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The Enneads of Plotinus on ethics and virtue

artist rendering of ancient scroll ... an original inkwell philosophical analysis

Ethics and virtue (honor) as derived from divine intelligence and put forth in the Enneads

(2nd edition - Dec 2012) by A.O. Kime
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“As speech is the echo of the thought in the Soul, so thought in the Soul is an echo from elsewhere: that is to say, as the uttered thought is an image of the soul-thought, so the soul-thought images a thought above itself and is the interpreter of the higher sphere.” Plotinus (V1.2.3 - Enneads)

In analyzing Plotinus' six ancient Enneads (c. 270 AD), more particularly how Plotinus contends virtue and ethics manifest themselves, whether voluntarily, inherently or by some other means, one is compelled to first see if his Enneads are theoretically sound. After all, before referring to his works one must have confidence in the model of the universe Plotinus created (his basis). So, does the model put forth by Plotinus theoretically square? Well, although his framework is made up of 'senses' and 'essences'.- the only possible framework for the ethereal - it does so magnificently.

But to be clear it is 'truths' which Plotinus reveals, it isn't just 'theory'. Whether these truths are aligned correctly might be the only variable although they appear to be correctly 'positioned'. Aside from being logically reasoned from an ethereal point-of-view - which amounts to being 'divinely reasoned' -  the Enneads have no equal... by far the most revealing of any philosophy.

Of course, it must have been a monstrously difficult task. Effectively, instead of defining an object drawn on a blank sheet of paper - possible for something tangible (physical) - for the ethereal it's the blank sheet in need of defining. Not only were the premises within the Enneads exceptionally well-reasoned but Plotinus had help... he was, to an enviable extent, divinely enlightened.

While Plotinus put forth good epistemological arguments for his model, unfortunately, although through no fault of his own, his tri-management model of the universe simply cannot be described much clearer than the (1) The One [God], (2) Intelligence and (3) Soul… at least not in English. While it gives one a vague idea their essence, man has not the vocabulary to describe Universal Existents as they ethereally exist… languages are simply not up to the task. Not until one can describe the smell of a flower or the sound of a saxophone can progress be seen. Nor can happiness yet be described.

So how can his arguments appear correct considering the haziness? Well, along with having been privy to some degree perhaps one should say 'essentially correct'. While ethereal distinctions are ineffable in precise terms, even after having been conceived, Plotinus did the next best thing, the only thing possible… recognize and then address the effective differences. To do that of course one must make distinctions but since the ethereal is unknowable in precise terms, one can only speak of 'effective distinctions'. And, they're distinctions almost anyone spiritually inclined would recognize.

Since 'effective' equates to 'flexible', any errors in his model wouldn't necessarily alter it... as in 'all roads lead to Rome'. While the ancient mystics interminably complained about language deficiencies - that they can often create understanding rather than assist it - sometimes enough creative verbiage can overcome that problem. While the degree of success would depend on the person, on the same token excessive verbiage increases the odds of an inappropriate word... one sure to skew the perception. It also depends on how deep they are trying to delve... words can only go so far.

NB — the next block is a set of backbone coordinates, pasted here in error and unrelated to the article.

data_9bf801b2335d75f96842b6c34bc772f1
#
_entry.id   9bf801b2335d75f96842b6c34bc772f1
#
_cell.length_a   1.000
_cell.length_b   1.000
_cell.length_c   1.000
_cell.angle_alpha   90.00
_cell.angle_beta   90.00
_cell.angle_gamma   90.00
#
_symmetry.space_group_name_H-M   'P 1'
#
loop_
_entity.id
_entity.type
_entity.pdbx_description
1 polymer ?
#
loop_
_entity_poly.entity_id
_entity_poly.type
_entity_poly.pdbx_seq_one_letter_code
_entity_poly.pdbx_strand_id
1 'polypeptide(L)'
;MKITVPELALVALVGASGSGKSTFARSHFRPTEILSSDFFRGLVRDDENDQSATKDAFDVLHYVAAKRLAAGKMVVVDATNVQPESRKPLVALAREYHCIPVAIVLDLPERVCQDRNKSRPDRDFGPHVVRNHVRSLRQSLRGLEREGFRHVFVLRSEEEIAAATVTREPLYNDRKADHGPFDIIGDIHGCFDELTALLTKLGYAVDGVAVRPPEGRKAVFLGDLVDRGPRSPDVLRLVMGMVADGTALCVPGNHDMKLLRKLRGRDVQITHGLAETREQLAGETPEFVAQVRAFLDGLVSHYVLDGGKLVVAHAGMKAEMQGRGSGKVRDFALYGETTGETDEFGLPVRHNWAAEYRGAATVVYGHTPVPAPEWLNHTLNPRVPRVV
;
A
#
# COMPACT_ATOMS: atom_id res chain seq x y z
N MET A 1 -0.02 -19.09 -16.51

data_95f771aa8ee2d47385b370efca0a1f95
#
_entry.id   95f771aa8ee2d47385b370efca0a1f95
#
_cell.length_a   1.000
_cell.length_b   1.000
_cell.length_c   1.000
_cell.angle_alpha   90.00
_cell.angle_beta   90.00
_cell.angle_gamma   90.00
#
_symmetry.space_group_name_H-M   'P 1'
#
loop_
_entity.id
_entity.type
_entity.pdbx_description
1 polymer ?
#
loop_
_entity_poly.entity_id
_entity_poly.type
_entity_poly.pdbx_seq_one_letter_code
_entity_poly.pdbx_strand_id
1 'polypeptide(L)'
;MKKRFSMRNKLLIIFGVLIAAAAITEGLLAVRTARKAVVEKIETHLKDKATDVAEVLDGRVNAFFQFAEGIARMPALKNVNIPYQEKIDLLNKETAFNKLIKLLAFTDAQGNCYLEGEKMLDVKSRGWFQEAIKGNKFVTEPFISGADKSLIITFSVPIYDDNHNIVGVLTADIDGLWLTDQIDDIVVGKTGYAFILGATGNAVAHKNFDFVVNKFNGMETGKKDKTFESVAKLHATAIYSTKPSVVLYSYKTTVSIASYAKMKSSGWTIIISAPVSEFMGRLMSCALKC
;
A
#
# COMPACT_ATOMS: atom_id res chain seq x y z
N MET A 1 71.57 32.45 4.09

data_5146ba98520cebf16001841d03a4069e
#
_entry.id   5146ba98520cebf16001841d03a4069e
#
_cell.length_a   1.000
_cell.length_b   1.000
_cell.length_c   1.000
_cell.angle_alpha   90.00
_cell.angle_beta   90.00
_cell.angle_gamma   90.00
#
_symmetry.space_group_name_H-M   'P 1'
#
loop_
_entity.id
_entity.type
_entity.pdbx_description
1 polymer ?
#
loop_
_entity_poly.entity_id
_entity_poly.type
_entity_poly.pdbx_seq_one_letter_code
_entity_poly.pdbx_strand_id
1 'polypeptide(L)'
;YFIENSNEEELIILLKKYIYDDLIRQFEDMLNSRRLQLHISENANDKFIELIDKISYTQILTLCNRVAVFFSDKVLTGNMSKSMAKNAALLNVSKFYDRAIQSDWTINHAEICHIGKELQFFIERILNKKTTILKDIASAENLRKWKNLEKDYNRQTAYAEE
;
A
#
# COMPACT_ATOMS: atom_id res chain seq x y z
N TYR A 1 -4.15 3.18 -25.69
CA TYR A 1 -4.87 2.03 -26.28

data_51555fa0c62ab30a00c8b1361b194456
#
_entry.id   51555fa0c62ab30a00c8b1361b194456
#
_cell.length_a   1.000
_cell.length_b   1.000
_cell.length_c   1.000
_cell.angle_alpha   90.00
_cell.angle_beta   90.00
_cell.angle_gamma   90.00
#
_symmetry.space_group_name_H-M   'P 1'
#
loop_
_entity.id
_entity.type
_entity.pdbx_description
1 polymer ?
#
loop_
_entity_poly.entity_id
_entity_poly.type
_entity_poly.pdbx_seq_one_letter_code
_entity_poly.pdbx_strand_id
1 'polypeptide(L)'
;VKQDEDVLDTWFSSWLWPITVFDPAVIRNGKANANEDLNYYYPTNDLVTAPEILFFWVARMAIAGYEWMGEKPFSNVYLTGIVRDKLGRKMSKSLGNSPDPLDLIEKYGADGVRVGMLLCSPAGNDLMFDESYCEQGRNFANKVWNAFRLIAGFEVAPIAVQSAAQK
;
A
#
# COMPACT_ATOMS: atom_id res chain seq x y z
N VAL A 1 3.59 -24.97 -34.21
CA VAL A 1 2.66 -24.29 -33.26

To the extent Plotinus intended that his tri-management model be taken literally… he qualified his contentions in a couple of ways:

"In asserting that Being is not a unity, we do not mean to imply a definite number of existences; the number may well be infinite: we mean simply that it is many as well as one, that it is, so to speak, a diversified unity, a plurality in unity." (V6.1.2)

"Perhaps, however, it must be utterly denied that unity is even the cause of other things; they should be considered rather as its parts or elements- if the terms may be allowed,- their totality constituting a single entity which our thinking divides. All unity though it be, it goes by a wonderful power out into everything; it appears as many and becomes many when there is a motion; the fecundity of its nature causes the One to be no longer one, and we, displaying what we call its parts, consider them each as a unity and make them into "genera," unaware of our failure to see the whole at once. We display it, then, in parts, though, unable to restrain their natural tendency to coalesce, we bring these parts together again, resign them to the whole and allow them to become a unity, or rather to be a unity." (V6.2.3)

Although, to a great extent, ineffability is due to a lack of knowledge about the subject… similarly would be the case of humans trying to describe an ocean without ever having seen one. For the bizarre, the proper words probably wouldn't yet exist. At any rate, while not singling out any particular philosopher, but in regards to philosophy in general, we should always remain leery of metaphysical theories... especially when the basis is established by the same person who does the reconciling. Only if others are able to do so might those theories have merit. Plato once said, in effect, that myth can exhibit factors consistent with reality. In the case of the soul however, this concept pre-dates Plotinus, Plato and even Socrates... going back to the days of Orpheus and Pythagoras. However, for the purpose of addressing virtue (ethics), the manifestations (distinctions) Plotinus described are enough to work with. Even if some of his contentions are wrong (extracted from his model)... the essences, to the extent Plotinus could effectively describe them, are still there.

But essences is all there could be, after all, the ethereal is physical nothingness. And, perhaps without argument, essences are existents... just like mental thoughts ethereally exist. To deny that is to say thoughts don't exist. And, somehow, these universal essences have sensory attributes although undoubtedly more dynamic than the six human senses. Assuredly too, within etherealness there exists more than six. Plotinus was also aware of the sensory dynamics as evidenced by this question...